Post Content

David Cash

David Cash

Commissioner, Department of Public Utilities (DPU)

View David's Complete Bio

Ever wonder what you’re paying for every month when you get your bill?  There are basically four parts of your electric bill. 

Average residential electric rates
1. The Commodity used to make the electricity (Blue).  The commodity – natural gas, coal, or oil – that is used in power plants to make your electricity. This is by far the biggest part of your bill, and here in Massachusetts, where we are at the end of the energy pipeline, we are at the mercy of global energy prices.  See in the graph how the blue part, the Commodity, is volatile?  In 2005, when Hurricane Katrina hit, knocking out natural gas pipelines, the price of natural gas shot up, and so did our electricity rates.  Since we don’t have any coal, oil, or natural gas in Massachusetts, we have two ways we can reduce that blue part. We can ramp up energy efficiency and develop more homegrown renewable energy like solar and wind.  Both of these efforts have been priorities of the Patrick-Murray Administration, and this year, for the first time, Massachusetts is #1 in the country in energy efficiency beating out California.

2. The Distribution charge (Purple):  This is what it costs for your electric company to deliver the electricity to your house – the wires, substations, repair trucks, etc.  This is the only portion of your bill that the state directly regulates.  The Department of Public Utilities closely regulates the utilities and makes sure that what it charges for this portion is fair and reasonable.  This is also the portion of the bill in which there are charges to invest in the state’s energy efficiency and renewable energy programs.  For every dollar that is invested in all these programs, we get two dollars in savings!   And remember, these are how we reduce our dependence on fossil fuels that come from outside of Massachusetts.  Notice that the graph shows that this part of the bill has been relatively stable in the last decade – even with new energy efficiency and renewable investments.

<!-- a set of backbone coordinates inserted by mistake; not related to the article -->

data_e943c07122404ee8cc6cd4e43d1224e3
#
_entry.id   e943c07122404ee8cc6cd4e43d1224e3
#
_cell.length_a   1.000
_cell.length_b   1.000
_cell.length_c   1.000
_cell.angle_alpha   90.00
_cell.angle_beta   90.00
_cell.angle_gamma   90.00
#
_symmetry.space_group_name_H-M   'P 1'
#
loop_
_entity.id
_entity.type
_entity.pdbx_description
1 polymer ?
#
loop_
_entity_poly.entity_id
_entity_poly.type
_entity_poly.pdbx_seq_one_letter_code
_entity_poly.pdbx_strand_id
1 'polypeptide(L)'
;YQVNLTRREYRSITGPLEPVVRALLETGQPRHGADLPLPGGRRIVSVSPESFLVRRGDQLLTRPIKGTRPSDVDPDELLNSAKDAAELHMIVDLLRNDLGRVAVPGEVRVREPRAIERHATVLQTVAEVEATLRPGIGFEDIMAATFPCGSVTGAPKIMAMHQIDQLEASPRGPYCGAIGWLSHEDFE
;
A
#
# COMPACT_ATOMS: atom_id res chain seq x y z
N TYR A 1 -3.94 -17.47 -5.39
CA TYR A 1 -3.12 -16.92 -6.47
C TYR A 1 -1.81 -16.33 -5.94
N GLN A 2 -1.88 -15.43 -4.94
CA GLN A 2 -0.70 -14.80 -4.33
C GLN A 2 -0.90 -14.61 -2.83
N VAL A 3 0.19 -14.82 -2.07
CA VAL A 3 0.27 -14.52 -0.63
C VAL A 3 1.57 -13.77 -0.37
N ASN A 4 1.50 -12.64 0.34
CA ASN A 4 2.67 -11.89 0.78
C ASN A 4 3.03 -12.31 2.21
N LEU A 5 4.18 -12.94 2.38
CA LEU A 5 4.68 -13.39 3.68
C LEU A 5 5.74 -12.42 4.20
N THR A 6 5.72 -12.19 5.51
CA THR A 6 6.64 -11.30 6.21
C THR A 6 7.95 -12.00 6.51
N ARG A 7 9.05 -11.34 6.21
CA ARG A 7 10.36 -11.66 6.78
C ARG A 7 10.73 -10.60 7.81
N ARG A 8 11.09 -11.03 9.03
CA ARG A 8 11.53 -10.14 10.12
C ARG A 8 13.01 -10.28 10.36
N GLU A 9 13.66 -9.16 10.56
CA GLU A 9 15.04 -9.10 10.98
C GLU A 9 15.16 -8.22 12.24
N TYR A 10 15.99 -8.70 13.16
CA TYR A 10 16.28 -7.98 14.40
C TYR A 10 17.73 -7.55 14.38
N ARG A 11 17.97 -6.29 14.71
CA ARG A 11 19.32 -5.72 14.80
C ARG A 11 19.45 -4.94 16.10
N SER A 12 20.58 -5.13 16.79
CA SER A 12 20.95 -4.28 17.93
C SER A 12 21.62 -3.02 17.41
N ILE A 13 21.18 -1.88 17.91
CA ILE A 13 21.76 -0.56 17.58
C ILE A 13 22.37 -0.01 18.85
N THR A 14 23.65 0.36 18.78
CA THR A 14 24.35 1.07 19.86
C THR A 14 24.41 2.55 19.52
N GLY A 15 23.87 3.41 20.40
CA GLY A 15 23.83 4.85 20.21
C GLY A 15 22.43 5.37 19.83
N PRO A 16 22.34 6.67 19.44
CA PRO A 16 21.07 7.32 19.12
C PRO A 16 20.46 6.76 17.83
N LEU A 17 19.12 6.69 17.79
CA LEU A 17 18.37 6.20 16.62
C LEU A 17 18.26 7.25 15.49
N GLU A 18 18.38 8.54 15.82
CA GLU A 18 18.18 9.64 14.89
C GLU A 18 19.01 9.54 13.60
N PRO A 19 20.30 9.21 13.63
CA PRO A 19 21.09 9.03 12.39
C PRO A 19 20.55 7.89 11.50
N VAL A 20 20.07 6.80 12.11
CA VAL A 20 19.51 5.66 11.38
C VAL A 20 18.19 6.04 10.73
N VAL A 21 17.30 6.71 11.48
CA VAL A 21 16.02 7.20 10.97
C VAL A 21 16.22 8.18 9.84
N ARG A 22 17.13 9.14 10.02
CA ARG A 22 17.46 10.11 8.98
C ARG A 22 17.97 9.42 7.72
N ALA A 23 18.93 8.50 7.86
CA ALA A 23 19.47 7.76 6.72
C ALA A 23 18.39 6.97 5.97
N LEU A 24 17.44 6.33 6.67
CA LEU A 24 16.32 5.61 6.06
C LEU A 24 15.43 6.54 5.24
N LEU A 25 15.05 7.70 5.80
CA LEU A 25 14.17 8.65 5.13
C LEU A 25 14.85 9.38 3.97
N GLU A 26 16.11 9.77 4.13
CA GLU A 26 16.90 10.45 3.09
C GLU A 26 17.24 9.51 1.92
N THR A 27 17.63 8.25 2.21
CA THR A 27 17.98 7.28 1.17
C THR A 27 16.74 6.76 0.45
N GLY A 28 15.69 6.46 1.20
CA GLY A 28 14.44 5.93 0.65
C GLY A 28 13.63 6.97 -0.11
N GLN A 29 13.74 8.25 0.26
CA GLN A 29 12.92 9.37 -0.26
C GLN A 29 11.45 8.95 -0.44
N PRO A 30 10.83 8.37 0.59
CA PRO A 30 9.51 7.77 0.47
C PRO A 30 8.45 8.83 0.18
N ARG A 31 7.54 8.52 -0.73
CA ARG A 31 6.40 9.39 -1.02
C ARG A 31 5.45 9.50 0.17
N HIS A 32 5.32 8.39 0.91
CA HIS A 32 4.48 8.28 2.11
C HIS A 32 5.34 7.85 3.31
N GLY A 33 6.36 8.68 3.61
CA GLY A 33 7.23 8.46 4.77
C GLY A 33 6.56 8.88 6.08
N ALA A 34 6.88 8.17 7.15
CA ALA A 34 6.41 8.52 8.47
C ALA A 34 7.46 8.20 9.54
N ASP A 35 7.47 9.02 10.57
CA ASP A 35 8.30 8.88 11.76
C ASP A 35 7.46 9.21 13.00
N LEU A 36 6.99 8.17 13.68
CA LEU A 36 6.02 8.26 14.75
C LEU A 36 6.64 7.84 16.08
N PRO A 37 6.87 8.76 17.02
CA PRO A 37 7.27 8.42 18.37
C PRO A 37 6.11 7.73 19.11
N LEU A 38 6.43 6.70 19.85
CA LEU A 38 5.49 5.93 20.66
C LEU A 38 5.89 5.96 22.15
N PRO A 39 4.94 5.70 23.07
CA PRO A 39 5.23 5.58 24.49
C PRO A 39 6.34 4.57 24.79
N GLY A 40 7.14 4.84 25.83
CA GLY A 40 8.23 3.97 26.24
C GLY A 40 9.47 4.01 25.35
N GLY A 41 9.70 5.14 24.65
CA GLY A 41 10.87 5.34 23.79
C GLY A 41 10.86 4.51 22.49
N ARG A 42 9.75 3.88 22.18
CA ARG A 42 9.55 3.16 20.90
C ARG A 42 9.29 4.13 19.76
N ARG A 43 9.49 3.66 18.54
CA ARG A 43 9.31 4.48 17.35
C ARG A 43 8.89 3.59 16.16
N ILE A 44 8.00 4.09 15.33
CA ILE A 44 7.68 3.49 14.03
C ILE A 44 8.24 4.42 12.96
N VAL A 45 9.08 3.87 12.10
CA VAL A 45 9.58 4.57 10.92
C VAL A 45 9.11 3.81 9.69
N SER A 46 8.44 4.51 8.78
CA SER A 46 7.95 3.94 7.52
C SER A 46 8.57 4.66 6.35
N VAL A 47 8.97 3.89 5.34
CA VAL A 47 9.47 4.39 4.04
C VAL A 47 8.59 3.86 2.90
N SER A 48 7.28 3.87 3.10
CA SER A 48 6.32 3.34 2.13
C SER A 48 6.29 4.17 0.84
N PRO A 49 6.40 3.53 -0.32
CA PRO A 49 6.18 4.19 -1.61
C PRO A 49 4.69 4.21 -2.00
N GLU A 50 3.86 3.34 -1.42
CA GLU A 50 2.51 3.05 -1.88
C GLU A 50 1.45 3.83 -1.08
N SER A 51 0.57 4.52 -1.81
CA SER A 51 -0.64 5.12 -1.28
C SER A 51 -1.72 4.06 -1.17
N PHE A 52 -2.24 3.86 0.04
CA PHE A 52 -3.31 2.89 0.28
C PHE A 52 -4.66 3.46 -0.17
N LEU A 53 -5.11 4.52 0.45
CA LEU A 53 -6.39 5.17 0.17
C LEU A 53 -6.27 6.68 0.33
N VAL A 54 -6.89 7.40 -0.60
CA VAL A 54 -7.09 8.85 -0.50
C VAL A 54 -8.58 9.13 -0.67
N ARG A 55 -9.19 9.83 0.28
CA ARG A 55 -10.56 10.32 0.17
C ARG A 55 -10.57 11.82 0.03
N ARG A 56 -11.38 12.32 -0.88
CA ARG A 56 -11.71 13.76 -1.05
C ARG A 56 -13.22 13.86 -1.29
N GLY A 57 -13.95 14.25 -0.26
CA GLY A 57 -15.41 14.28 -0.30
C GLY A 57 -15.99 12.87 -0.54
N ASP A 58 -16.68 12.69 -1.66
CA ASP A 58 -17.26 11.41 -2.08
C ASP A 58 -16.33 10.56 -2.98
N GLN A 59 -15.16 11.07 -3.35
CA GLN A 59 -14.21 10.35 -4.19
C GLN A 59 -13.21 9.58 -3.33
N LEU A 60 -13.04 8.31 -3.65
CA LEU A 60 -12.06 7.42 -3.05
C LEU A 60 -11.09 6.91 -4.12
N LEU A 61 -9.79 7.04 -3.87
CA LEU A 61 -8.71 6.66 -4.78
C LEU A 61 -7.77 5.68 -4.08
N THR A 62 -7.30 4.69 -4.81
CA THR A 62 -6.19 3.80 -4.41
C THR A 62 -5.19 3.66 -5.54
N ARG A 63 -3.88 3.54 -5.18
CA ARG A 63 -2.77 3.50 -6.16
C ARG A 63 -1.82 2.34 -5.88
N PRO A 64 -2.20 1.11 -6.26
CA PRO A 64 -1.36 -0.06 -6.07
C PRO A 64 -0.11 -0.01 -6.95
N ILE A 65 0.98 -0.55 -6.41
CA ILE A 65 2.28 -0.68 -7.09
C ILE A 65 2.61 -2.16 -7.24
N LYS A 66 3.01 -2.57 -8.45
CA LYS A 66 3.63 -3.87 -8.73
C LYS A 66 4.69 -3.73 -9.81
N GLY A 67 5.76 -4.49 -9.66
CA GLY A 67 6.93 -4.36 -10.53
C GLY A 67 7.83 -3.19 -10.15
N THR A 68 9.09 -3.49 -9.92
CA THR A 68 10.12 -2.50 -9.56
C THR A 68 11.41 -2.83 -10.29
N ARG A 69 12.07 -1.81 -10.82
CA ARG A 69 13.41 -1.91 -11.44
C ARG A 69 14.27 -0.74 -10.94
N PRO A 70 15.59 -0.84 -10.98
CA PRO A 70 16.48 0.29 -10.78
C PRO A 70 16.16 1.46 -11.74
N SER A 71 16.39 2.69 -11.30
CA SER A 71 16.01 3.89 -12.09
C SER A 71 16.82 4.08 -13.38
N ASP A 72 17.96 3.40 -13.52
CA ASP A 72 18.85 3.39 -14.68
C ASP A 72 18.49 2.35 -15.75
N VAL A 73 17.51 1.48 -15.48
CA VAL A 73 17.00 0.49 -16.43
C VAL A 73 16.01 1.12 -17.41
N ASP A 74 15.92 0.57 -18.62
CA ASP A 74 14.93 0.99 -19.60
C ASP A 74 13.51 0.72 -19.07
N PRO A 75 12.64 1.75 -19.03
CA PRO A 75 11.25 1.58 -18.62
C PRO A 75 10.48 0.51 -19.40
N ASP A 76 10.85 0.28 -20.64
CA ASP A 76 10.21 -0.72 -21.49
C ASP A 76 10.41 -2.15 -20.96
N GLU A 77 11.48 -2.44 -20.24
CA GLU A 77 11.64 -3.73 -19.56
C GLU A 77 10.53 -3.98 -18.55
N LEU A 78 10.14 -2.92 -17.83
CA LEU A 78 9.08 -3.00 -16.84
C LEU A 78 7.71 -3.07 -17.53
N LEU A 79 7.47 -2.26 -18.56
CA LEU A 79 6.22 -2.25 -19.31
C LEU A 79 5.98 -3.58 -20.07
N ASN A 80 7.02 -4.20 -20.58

3. Transmission charge (Green):  This portion of the bill pays for the big interstate transmission wires that make up the backbone of the electric grid.  This is regulated by the federal government.

4. Transition charge (Red):  This is a leftover charge from when the state’s electricity system was restructured in the late 1990’s.  This charge will soon disappear.

Written By:

Tags: , , , , , , , , , ,

Recent Posts

Solarize Mass – Big Scale Impact for Small Scale Solar posted on Aug 20

Solarize Mass – Big Scale Impact for Small Scale Solar

The results of the Solarize Mass 2013-2014 two rounds managed to surpass numbers from the previous two years. Close to 1,500 contracts were signed and a total of nearly 10 megawatts of solar installed. During 2013’s first round, ten communities participated, and for the second round that ended this past June, another fifteen communities were chosen.

Carbon Neutral? A Closer Look at University Claims posted on Aug 14

Carbon Neutral? A Closer Look at University Claims

The five UMass university campuses have made enormous progress towards carbon neutrality. In particular, UMass Amherst has demonstrated impressive environmental leadership and received an Energy and Environmental Affairs’ Leading by Example award for achieving a 26 percent reduction in greenhouse gas emissions three years ahead of its 2012 goal.

Door-to-Door Campaign Reaps Energy Efficiency Gains posted on Aug 1

Door-to-Door Campaign Reaps Energy Efficiency Gains

Greenfield sent program specialists from Energy Smart Homes door-to-door to answer questions, explain the energy auditing process, and plan retrofit projects. So far, home energy assessments in Greenfield have taken place at four times the statewide rate.